Quick Tips for Proposal Preparation

  • August 5, 2020

If you are the owner of an innovation-focused #smallbusiness, chances are good that you are aware of federal funding for small business innovation. Detailed below are some quick tips and recommendations from us on how better prepare for federal funding such as SBIR/STTR. These may seem really simple and obvious, but really do make a difference in increasing your likelihood of funding success.

Tip #1: Read and follow the instructions

This sounds silly to say but wouldn’t have to say it if people (this includes some grant writers as well as entrepreneurs) did not omit this very important step. Read the directions. Yes, all one-hundred-thirty-something pages. Read them well, read them twice if you have to. If the directions say a document can be up to 250 words, make your document 250 words. Not 251, not 700.

Neglecting to follow the directions and formatting can disqualify you before the reviewers even have a chance to thoroughly learn about your idea or innovation.

All SBIR solicitations have links to up-to-date instructions and guidelines. These will give you explicit details on how to prepare your proposal, what information to include, what size and style fonts to use, and when to submit your application. If you are unsure of something, each of these solicitations has agency contacts attached, and if you are (annoyingly) persistent with your calls and emails, usually someone will answer.

Tip #2: Ensure that you are eligible

Since you read suggestion #1 and plan to thoroughly read the directions within the solicitation, you will know the exact eligibility requirements for your chosen SBIR solicitation, but here are a few general rules regarding eligibility.

  • The company has to be based, at least from a majority standpoint (that’s 51%), in the U.S.
  • The smallbusiness must be a registered business entity with an EIN and DUNS identification number.
  • The business must have a product or idea that is innovative and has a larger impact on society or industry overall.
  • Some other guidelines may include location, the field of study, and revenue earned to date.

Also, make sure SBIR is a good fit for you. If your product is very niche, not scaleable, is retail/consumer commodity-focused, or does not bring an innovation of some sort to the table, chances are SBIR is not the funding line you should be pursuing. There are plenty of other opportunities for this sort of product. 

Tip #3: Enlist the help of experts

Find people who have experience and a proven track record in their field to complete aspects of your proposal and project that you do not have the credentials to complete. You may be the best CEO ever, but if you are not an engineer and your proposal involves engineering, all the CEO experience in the world is not going to inspire confidence in the reviewers.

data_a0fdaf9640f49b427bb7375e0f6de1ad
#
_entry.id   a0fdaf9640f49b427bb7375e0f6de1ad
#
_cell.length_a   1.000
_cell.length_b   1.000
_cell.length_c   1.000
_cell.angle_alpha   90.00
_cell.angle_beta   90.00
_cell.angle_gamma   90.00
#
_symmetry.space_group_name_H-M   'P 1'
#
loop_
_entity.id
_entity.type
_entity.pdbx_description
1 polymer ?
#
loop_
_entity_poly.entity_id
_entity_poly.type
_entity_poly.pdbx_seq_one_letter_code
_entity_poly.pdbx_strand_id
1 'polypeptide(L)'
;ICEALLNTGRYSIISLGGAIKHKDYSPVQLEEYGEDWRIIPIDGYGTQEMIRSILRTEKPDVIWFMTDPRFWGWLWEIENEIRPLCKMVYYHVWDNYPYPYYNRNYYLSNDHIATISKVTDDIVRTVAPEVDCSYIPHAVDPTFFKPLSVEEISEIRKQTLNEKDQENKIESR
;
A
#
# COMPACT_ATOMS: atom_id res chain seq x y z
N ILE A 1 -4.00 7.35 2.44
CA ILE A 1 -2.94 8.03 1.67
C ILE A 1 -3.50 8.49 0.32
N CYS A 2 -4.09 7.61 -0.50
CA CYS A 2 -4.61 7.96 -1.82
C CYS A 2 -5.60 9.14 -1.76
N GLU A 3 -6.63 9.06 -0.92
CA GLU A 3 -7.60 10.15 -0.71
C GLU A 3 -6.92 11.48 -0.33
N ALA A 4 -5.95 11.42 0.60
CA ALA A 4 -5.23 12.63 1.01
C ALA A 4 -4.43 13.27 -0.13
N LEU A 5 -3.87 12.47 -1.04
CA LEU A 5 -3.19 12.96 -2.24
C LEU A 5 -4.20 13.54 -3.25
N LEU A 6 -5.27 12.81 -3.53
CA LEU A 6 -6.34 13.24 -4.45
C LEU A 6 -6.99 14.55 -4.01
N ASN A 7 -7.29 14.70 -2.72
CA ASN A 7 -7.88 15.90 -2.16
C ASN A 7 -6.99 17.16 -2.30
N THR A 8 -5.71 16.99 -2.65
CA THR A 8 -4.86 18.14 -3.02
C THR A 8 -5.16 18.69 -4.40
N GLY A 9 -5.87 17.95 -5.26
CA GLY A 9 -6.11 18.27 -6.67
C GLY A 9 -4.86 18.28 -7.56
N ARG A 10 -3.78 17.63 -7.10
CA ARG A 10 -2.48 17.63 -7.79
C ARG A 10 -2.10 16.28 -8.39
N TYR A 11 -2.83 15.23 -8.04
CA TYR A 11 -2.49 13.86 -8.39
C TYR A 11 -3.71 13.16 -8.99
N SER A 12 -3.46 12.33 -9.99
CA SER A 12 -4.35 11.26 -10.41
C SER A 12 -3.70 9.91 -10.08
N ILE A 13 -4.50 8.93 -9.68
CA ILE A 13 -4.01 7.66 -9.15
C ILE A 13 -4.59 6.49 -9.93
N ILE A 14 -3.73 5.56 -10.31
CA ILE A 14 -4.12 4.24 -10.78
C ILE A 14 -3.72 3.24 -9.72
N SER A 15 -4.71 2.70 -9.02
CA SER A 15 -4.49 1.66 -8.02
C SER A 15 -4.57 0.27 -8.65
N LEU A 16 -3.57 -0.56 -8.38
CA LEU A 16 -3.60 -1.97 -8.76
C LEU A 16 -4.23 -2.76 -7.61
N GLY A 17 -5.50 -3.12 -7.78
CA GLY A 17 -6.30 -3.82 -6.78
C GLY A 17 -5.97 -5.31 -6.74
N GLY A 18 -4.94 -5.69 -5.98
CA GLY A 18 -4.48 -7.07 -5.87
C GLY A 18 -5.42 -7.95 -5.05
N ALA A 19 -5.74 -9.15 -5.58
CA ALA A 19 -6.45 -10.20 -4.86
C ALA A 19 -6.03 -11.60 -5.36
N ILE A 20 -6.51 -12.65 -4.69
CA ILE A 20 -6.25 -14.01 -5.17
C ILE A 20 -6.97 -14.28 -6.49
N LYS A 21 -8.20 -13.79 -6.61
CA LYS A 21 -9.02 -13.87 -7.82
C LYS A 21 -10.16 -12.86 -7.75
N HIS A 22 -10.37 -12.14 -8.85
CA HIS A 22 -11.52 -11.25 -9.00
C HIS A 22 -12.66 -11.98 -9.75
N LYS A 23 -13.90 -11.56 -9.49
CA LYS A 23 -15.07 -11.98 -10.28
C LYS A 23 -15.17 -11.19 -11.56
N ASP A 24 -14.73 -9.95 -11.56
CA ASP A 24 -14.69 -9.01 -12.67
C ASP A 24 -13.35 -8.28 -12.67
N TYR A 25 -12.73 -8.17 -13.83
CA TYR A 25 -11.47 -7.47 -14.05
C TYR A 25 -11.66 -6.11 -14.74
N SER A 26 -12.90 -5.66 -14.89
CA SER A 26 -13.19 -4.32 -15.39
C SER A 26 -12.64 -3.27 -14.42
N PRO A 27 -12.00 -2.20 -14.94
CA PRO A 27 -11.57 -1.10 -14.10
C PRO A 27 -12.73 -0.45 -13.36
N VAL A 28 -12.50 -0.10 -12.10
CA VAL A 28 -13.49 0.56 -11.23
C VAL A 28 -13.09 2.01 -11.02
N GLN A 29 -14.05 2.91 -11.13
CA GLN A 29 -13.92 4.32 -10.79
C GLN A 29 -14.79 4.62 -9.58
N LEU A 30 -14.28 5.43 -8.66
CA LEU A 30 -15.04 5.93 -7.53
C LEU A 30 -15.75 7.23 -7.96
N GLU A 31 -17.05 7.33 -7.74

Find experts for research, testing, commercialization, engineering, and for creating the proposal itself. Market research is another avenue where it pays to hire an expert. These experts do not have to be key personnel in your project. They can be advisors or consultants. In addition to specialized skills for specific jobs, use experts in any situation where you are not an expert on the subject matter yourself. If you guess on information or try to deceive the reviewers, it is likely you will not win the award.

Tip #4: Proofread your proposal

Nothing takes away from a great idea like poorly written language and incorrect punctuation. Even when we think we are dotting our “i”s and crossing our “t”s, it is good practice to re-read, and then re-re-read important documents such as your grant proposal. Even better, enlist your experts from tip #3 to copyedit your proposal for you! Check not only spelling, punctuation, and grammar, but also formatting such as required font and margins.

So there you have it, the basics to SBIR preparedness. There is so much more to learn about the world of federal grants, but hopefully, this information has served as a crash-course on getting ready to throw your hat in the ring. Remember to read directions, outsource tasks requiring expertise, determine eligibility, and edit perfectly. The odds are small, the process can be frustrating, but the payoff is well worth it. Good luck.

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We assist our clients in locating, applying for, and evaluating the outcomes of non-dilutive grant funding. We believe non-dilutive funding is a crucial tool for mitigating investment risks, and we are dedicated to guiding our clients through the entire process—from identifying the most suitable opportunities to submitting and managing grant applications.